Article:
Want to give it a try?
wool roving/batting that will felt
felted wool sweater
a knee-high stocking or a leg from pantyhose
felting needle (optional but helpful)
If you've followed my tutorial for felted stones, this will be pretty self-explanatory. We'll substitute felted sweater for the stone, following the same steps, but allowing the washing machine to do the felt work for us.
From the wool sweater, cut a basic stone shape. You'll want to cut one larger piece for the center, widest, part of the stone and two smaller pieces, one for the top and one for the bottom. No need to get exact here as the felting will alter the shape and make it nicely rounded.
Next you'll lay out a little mat of roving for your stone slightly wider and about 3 times longer than your stone. Lay a thin layer out with the fibers running horizontally, and a second layer with the fibers running vertically. This will encourage the fibers to tangle together more easily around your "stone". Roll the wool "stone" up in the fiber, tucking the sides in and making a neat little package.
Using your felting needle, tack the edges and ends in place. No need to needle the whole surface, just get it to stay put long enough to get to the next step.
Now repeat those steps until you have a pile of little wool stones-to-be, and grab your stocking.
If the stocking you're using has a seam in the toe, turn it inside out. I've found that the seam will make an indent in the stone, which is fixable, but easily avoidable.
Now slide your first stone down into the toe of the stocking and tie a knot right above it.
Keep adding stones and tying between each one until the stocking is filled. Resist the urge to whack people with your stocking of stones. The kids will see and follow suit. (I make the mistakes so you don't have to)
Now, if you want to make lots and lots of stones this way you can save up all your stone-filled stockings until you have a washer load full. If you want to make just a few, or if you are impatient, toss that stocking in with a load of jeans and let 'er go. I ran these for one cycle, but if you see they're not felting well enough, toss them in another load and let them go again.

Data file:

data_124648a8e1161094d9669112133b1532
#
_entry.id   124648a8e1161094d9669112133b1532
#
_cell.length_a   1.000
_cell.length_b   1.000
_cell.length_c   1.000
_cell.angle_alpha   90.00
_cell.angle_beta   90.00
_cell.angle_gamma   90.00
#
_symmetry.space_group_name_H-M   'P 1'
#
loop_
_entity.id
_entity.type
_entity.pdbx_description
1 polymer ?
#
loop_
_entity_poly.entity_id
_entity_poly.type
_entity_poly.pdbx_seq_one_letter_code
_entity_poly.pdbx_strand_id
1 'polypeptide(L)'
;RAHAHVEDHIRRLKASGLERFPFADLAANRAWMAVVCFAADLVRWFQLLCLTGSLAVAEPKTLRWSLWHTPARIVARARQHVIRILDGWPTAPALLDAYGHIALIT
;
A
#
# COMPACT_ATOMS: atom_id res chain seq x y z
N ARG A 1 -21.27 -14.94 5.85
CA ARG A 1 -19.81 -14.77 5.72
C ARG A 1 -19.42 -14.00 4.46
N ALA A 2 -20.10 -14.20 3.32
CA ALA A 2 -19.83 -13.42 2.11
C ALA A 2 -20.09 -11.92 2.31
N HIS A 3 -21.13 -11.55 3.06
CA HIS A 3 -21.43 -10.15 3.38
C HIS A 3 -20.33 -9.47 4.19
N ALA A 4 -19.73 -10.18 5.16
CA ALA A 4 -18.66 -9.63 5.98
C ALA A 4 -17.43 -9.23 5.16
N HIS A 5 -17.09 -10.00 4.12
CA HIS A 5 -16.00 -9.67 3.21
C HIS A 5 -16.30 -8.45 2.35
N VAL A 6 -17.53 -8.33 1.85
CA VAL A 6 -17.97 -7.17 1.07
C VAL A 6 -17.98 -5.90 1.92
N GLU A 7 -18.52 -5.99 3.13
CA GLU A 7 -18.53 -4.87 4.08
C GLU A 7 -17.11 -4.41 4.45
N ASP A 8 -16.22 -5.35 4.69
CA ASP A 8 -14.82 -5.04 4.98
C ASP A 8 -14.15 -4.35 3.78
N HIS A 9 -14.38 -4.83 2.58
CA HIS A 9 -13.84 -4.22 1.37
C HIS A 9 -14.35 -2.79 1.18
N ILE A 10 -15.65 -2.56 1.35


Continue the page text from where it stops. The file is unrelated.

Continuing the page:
They're pretty gnarly looking when they're done.
Get out your scissors and set them free. Cut above the knot and peel the stocking off of your stone.
Whoa. The surface is pretty unruly, but that's okay, we can fix the surface. We're more concerned about the center being pretty well felted. That's the step that takes time if you were to do them by hand. These are well-felted so we'll just address that surface fuzz.
Take your fuzzy stone to the sink and wet the surface with a little warm water and a drop of soap. Rub the stone using the plastic bag for about 30 seconds. Rinse off the stone and set it aside to dry.
See? So much better.
In a relatively short amount of time and with minimal felting effort you can have a whole pile of solid wool stones that you can use in your projects.
A few things to keep in mind:
Choose a wool center that won't bleed color, or choose a color that will work with your design if it does bleed. Grey is a safe choice, red might not be.
Some plastic bags are printed with ink that will transfer once wet. Turn your plastic bag inside out and avoid using the printed area.
After you rinse your stone, just set it down and let it dry. You can trim off any stray fuzzies with small scissors once it's dry.
Soon...well, soonish...I'll show you what I did with mine.
If you try this out I'd love to see what you're doing with them. Drop me a line or leave a comment and share!
If you find this, or one of my other tutorials, helpful and would like to make a monetary contribution to help me keep wool in my basket and ideas flowing, I'd be so grateful. By clicking the "Buy Now" button below you can choose your own price for the tutorial. It's completely optional, but oh so appreciated.